We left for Murchison Falls National Park, Uganda’s best animal park, from Kampala. About 2/3rds of the way there, our radiator started to boil over. We stopped. Not having enough water in the minivan, our driver hitched a ride to a nearby village. Returning to the vehicle, he had to walk.
Thus started our great adventure. That afternoon, in Murchison, we caught a boat upriver to the falls. Getting there we observed an excellent variety of mammals, reptiles, and birds along the banks of the Nile River. The next morning we made a 4-hour land safari. Lots of antelope, elephants, cape buffalo, warthogs, giraffes, and a wide variety of birds.
Returning to the Nile ferry, our engine again overheated; this time we had plenty of water. The stop slowed us for about 20 minutes. But we were still able to make the ferry connection. While lined up to get on the ferry, a large baboon tried an unsuccessful assault on our food through the open roof of our minivan. And, of course, our engine continued to have cooling issues. But it did start and we successfully crossed the Nile River.
At a nearby backpacker establishment–Red Chili–we waited for another minivan. Finally, after a 2-hour wait, another vehicle arrived from Kampala. So we were off again. But only after removed the back seat from our original van was removed so we could liberate the last of our luggage (the rear door wasn’t functioning right).
About 40 km away from the Nile on a rough gravel road, we threw about 2/3rds of the tread from one of our tires. We replaced it with the spare, which was about half flat. After another 10 km, a front tire went flat. All we had for a spare now was a tire with 2/3rds of its tread missing. So we cut off the flapping tread and installed the defective tire. So now we had an almost treadless tire and an underinflated tire on our vehicle and we were still 30 km from civilization.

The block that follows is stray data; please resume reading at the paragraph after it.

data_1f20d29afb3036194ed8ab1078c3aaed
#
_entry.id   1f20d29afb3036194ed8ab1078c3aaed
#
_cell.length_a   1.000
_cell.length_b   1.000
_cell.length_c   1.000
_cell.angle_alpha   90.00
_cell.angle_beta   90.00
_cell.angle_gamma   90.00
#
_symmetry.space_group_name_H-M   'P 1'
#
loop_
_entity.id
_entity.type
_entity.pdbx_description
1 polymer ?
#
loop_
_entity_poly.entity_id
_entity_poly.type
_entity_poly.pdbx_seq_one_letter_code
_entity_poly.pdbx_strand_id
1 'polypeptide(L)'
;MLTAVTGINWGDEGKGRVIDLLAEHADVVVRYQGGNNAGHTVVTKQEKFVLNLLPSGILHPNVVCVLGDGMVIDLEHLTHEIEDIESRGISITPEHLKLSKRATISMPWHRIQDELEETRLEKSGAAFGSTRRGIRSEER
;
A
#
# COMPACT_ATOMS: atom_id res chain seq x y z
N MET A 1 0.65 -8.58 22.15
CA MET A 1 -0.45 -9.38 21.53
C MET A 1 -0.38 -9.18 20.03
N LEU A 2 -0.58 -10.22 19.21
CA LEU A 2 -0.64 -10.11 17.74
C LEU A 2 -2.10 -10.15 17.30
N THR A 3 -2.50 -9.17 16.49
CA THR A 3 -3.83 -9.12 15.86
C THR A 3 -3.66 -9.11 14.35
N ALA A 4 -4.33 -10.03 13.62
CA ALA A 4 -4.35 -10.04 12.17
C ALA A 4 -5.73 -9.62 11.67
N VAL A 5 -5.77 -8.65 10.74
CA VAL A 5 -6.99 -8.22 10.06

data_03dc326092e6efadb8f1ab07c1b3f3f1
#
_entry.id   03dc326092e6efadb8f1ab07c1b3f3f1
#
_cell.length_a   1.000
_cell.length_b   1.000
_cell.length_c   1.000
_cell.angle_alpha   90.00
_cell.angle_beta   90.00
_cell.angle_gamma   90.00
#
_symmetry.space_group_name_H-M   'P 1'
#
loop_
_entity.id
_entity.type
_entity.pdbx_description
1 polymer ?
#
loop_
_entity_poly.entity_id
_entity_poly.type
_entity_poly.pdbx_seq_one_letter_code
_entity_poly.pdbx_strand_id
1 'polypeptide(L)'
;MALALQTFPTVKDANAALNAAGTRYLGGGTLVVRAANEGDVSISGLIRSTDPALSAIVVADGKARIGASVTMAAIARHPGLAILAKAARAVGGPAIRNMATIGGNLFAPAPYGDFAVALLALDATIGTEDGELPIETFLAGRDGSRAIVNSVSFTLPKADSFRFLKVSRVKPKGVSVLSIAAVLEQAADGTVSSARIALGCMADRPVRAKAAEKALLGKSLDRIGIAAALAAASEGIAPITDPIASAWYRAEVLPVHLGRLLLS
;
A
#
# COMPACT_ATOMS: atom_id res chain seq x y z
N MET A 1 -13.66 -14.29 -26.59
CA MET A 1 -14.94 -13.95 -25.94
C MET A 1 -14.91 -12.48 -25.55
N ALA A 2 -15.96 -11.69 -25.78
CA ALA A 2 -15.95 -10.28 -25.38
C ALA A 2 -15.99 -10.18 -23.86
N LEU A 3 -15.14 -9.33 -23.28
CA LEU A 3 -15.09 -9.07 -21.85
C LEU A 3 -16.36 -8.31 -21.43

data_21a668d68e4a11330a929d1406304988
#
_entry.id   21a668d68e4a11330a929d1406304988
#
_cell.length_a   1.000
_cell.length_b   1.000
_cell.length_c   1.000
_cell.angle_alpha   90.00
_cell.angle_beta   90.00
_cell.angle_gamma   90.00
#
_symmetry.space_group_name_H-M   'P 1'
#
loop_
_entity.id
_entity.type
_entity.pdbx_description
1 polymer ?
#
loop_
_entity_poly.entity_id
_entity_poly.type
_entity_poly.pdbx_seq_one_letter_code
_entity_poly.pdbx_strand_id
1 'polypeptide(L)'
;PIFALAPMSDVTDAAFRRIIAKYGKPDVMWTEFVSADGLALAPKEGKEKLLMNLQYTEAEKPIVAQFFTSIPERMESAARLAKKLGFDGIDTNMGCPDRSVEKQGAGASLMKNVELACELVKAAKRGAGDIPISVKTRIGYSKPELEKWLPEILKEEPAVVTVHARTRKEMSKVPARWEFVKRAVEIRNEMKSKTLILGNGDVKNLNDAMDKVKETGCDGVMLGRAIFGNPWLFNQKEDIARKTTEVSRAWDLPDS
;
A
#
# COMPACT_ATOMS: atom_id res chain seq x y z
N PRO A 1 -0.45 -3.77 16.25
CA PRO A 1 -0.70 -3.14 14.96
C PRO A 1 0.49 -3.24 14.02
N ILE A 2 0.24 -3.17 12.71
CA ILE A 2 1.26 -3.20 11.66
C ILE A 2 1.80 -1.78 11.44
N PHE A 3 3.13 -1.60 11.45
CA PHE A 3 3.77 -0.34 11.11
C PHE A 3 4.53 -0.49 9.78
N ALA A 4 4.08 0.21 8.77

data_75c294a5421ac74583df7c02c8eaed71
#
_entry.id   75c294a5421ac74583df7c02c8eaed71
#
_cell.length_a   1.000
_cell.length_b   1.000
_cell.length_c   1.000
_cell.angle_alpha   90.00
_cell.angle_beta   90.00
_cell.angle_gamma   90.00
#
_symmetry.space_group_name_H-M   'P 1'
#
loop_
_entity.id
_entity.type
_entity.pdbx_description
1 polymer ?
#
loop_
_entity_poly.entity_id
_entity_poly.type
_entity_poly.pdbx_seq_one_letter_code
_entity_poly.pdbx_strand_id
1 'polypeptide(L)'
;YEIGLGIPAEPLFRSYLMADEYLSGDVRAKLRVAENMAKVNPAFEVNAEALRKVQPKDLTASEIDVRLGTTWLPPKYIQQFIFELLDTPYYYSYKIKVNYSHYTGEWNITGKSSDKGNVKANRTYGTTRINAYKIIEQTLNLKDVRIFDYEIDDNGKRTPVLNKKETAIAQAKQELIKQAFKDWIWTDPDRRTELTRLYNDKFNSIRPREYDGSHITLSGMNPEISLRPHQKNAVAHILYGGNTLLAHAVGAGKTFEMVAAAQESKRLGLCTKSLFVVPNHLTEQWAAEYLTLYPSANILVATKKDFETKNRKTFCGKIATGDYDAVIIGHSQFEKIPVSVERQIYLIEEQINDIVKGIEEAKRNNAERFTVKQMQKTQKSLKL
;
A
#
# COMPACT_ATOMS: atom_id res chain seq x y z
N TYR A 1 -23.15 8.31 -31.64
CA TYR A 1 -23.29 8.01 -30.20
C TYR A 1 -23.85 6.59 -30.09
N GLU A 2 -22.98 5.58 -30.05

We were supposed to leave the park by 1 pm in order not to incur charges for another day. And it was now 3:30 pm. But after examining our tires, the park ranger decided not to charge us for an extra day.
We then pulled over and waited for the second van (the one with the cooling system problems). It wasn’t far behind us. The second van had to remove the rear seat again in order to get to their spare tire. In all, we borrowed two tires from the second van. By now, we were getting very efficient at changing tires.
That night we stayed at a quaint motel in Masindi, the closest community to Murchison Falls N.P. In the morning, while attempting to leave, we discovered the lock on one of the rooms was jammed. Again some of our luggage was being held hostage. Eventually our luggage was liberated, and we were on our way. During the previous evening, our driver was able to get our tires repaired.
We got back to Kampala with no further problems. Murchison Falls is a very beautiful park, and an excellent place to view animals. Just check the cooling system and tires on your vehicle before heading into this isolated locale.